We're now nearly two decades into the revitalized MINI Cooper's reign of whimsy on the subcompact market, and the tide of goodwill that its retro-cute aesthetic has generated shows little sign of ebbing.
The 2018 edition of the Cooper '3-door,' as the entry-level hatch has been labelled, continues to tread the same path first cleared all the way back in 2000 when BMW bought the brand and unleashed it as a semi-premium badge in a segment that had previously been viewed as the automotive equivalent of a consolation prize. Mature, but still fun, peppy, but still efficient, the Cooper has a lot to offer shoppers who don't mind spending more than their neighbours did for a small car.
An Excellent Starting Point
Long before there was an entire family of MINIs to choose from, the Cooper hatchback was the standard-bearer for the badge - and the current model continues to be a compelling starting point for buyers who are curious as to what MINI is all about. Designed to catch the eye of style-conscious city-dwellers, in its most affordable configuration the Cooper features a compelling design, an easy-to-park form factor, and just enough under the hood to keep the daily commute interesting.
Much of the car's appeal has to do with its small size, and while the Cooper has grown somewhat over the years, it's still a pint-sized plaything that restricts its appeal largely to those not forced to spend time in its cramped rear seat. For singles and couples, this MINI is perfectly useful - I was able to fit hardcase luggage in the (admittedly minuscule) trunk, and if you fold down the back row you can tap into four times the cargo room – and still remain quite comfortable in the two forward positions. Sightlines also remain good thanks to both the generous amount of glass baked in to the Cooper's greenhouse and the relatively high seating position that can be had in the car.
The 2018 MINI Cooper 3-door's modest dimensions and low curb weight means that its 1.5L, 3-cylinder turbocharged engine never feels particularly overtaxed. This is especially true when outfitted with the standard 6-speed manual transmission (a 6-speed automatic is available as an option).
Rated at 134 horsepower and 162 lb-ft of torque, the MINI’s motor proved sufficient in nearly every driving scenario, with a few noticeable quirks. The first was just how rarely I felt the need to shift out of second gear around town. With the motor relatively slow to rev, and plenty of torque available at low engine speeds, I was able to ignore the top of the gearbox quite effectively - until I got onto the highway, that is, when it became clear that downshifting to pass was going to be a regular habit if I wanted to move through traffic quickly.
A bonus to choosing manually-shifted, three-cylinder motivation happens to be respectable fuel economy. Drive with a light foot and you'll see close to 6.2L/100 km on the highway, and 8.5L/100 km in city driving - numbers that are slightly better than the automatic.
Not Fast, But Still Fun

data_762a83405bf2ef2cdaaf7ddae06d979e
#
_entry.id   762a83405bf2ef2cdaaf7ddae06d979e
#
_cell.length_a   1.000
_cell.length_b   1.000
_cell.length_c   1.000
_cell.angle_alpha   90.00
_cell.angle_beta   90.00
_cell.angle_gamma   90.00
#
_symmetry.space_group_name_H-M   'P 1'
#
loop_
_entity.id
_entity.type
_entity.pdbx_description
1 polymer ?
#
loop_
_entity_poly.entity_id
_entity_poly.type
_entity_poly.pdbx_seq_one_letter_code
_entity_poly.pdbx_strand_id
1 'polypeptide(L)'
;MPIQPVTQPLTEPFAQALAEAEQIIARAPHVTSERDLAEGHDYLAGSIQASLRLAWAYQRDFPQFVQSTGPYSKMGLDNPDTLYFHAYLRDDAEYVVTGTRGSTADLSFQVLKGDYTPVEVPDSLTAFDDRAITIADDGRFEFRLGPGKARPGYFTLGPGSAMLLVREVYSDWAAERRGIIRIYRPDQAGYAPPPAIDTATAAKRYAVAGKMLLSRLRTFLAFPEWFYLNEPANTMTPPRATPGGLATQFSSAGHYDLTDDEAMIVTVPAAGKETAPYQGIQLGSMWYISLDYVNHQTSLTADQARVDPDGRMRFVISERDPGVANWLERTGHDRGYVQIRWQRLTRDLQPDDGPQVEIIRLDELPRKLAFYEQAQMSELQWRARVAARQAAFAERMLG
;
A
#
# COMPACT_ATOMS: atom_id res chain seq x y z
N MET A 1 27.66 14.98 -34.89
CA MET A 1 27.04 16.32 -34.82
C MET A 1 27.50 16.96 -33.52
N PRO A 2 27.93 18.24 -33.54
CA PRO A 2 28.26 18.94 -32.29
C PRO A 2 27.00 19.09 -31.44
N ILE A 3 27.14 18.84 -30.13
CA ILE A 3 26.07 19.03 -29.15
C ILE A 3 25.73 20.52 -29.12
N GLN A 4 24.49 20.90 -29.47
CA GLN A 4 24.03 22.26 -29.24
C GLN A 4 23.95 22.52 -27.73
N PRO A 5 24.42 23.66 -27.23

Still, don't go searching for thrills from behind the wheel of the 2018 Mini Cooper 3-door. While the vehicle's suspension has been tuned to balance responsive handling and a comfortable ride, you’d have to step up to the Cooper S to sample the kind of horsepower required to start challenging drivers in the lane beside you at the stop light. Instead, revel in the wheels-at-four-corners platform and the joys of maintaining momentum in a lightweight car on a twisty road to fully understand the pleasures inherent in base Cooper ownership.
Or, you could simply go whole-hog on customizing the car to reflect your personality, something MINI's extensive 'MINI Yours' accessories catalogue makes possible in a way few other subcompacts can claim. Not interested in Union Jack roof stickers or illuminated interior trim?? Then you can upgrade the base car's 6.5-inch infotainment screen to a larger 8.8-inch model (not a bad idea), pop for a folding head-up display (not quite as appealing), or add automatic climate control (now you're talking) as options. My tester kept things simple, with very few extras added to the base $22,190 MSRP, but aside from the occasional Bluetooth streaming glitch, I didn't feel like I was missing anything important from the features list.
Of course, a $22k starting price isn't exactly cheap when considering the array of inexpensive subcompact hatchbacks the Mini Cooper is up against. The equally-stylish, but not quite as reliable Fiat 500 can be had for a whopping $7k discount over the Cooper, while more staid but still excellent options like the Hyundai Accent and Kia Rio put even less hurt on your pocket book.
Still, the 2018 Mini Cooper adds a layer of refinement, and a stronger standard features list, than most of the small car competition. Whether you're willing to pay the premium to 'go premium' is up to you: it's a niche, to be sure, but it's been a popular and profitable one for the automaker that taps in to those looking for a small car that fits a lifestyle, rather than a budget.